I’ve been encouraged lately about the publication of my latest book, “An Uphill Climb – Survivor’s Guilt and the Inca Trail”. Although sales continue at a trickle, they do continue – and are starting to pick up a bit. More importantly, the reviews posted on Amazon have been excellent, with 12 out of 13 rating it “5 star” and one “4 star”. Even better, only one reviewer was not a complete stranger, and that one was someone I have not seen in over 40 years.

Important to me, some of those reviewers said that they had experienced similar loss in their lives, and they were grateful that I had addressed some of their feelings.

In the past few weeks I’ve been contacted by two national book review services requesting Reviewer’s Copies, and received an amazingly upbeat and complimentary rejection notice from a major publisher.

Seriously, here is a direct quote:

My colleagues and I have now very carefully looked at your full manuscript. I received independent reports on the style, quality of writing and the suitability to genre and I am pleased to say that we find An Uphill Climb: Survivor’s Guilt and the Inca Trail to be of considerable merit and believe it would appeal to the reading public.

Although we agree the work is well written and has literary merit, commercial decisions have to be made in this fiercely competitive market. Bearing this in mind, we cannot offer a traditional contract for the work at this time. We would be able to offer a contribution-based contract, but this may be seen as inappropriate and undeserving of a manuscript of such a sensitive and uplifting nature.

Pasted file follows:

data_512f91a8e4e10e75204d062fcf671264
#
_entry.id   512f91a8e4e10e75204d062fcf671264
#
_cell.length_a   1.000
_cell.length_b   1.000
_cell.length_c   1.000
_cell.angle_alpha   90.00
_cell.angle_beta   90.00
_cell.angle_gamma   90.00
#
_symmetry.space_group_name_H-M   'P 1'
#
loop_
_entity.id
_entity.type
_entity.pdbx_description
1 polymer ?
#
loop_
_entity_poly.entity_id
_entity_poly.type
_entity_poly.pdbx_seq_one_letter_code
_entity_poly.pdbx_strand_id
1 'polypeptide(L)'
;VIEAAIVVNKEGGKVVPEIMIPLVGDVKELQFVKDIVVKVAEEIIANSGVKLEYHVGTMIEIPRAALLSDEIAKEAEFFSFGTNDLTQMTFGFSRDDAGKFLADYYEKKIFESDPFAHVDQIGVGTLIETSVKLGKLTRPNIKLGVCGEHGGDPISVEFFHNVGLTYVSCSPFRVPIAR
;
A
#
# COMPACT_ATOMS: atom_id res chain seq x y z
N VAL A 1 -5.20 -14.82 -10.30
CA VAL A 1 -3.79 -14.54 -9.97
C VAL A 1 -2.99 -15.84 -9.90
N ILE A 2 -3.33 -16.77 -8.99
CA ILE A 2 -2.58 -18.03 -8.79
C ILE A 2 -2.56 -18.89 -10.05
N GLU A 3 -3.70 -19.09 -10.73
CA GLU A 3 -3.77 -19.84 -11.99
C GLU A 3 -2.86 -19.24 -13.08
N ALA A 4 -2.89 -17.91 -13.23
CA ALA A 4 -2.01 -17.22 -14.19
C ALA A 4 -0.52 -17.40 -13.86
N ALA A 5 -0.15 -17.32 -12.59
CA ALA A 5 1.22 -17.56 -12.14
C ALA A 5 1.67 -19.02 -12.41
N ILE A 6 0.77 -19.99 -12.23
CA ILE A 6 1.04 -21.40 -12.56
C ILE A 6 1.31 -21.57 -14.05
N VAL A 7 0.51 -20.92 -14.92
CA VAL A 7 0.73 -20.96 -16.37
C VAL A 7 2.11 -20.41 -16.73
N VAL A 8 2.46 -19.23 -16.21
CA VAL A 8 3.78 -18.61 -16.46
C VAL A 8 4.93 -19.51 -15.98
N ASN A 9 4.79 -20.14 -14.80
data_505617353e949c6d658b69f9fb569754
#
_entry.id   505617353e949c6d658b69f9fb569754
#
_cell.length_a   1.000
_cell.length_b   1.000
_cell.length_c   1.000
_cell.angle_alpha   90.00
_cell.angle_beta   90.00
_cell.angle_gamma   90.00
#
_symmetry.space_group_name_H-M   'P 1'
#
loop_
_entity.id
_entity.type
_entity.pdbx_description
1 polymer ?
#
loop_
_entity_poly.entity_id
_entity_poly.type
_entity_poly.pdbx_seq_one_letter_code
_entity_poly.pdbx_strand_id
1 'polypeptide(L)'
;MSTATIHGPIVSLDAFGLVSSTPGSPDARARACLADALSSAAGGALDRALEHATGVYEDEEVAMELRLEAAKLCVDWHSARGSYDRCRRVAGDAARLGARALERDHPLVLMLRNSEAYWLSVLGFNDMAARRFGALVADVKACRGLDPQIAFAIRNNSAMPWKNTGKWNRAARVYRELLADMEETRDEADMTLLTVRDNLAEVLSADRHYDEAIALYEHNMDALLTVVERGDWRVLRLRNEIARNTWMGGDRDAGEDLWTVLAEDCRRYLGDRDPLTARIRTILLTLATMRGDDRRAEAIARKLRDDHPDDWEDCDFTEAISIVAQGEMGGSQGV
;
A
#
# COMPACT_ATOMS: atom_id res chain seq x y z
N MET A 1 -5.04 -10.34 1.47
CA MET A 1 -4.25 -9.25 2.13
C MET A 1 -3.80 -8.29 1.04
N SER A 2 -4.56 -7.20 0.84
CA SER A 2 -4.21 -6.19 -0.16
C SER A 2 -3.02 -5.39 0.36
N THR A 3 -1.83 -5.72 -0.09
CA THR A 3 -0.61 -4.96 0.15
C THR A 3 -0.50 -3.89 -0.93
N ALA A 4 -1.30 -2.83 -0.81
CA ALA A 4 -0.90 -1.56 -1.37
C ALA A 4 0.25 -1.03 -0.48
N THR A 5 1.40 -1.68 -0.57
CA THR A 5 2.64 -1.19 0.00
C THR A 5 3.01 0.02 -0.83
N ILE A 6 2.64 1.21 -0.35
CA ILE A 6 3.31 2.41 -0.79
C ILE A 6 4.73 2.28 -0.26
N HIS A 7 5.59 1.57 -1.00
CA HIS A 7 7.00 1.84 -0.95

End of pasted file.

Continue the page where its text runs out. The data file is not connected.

Now tell me true, isn’t that the sweetest “Drop Dead” letter you’ve ever seen?

The book was also noticed by the folks at Yall.com , who publish a web site dedicated (as you may have guessed by the name) to celebrating all things Southern. Since we are currently living in east Tennessee, they contacted me to do a video interview as their Southern Author of the Week.

It was a fun experience, and I thank them for the opportunity. I hope the word spreads, and I can touch more people’s lives. As I mentioned in the interview, as we are about to pass 213,000 COVID deaths nationwide, there are probably a lot of people out there who are feeling a bit of Survivor’s Guilt themselves. I can’t imagine how much worse it would have been for me if I had watched my wife die in quarantine isolation, unable to provide any comfort.

Here then, is the full 15-minute interview: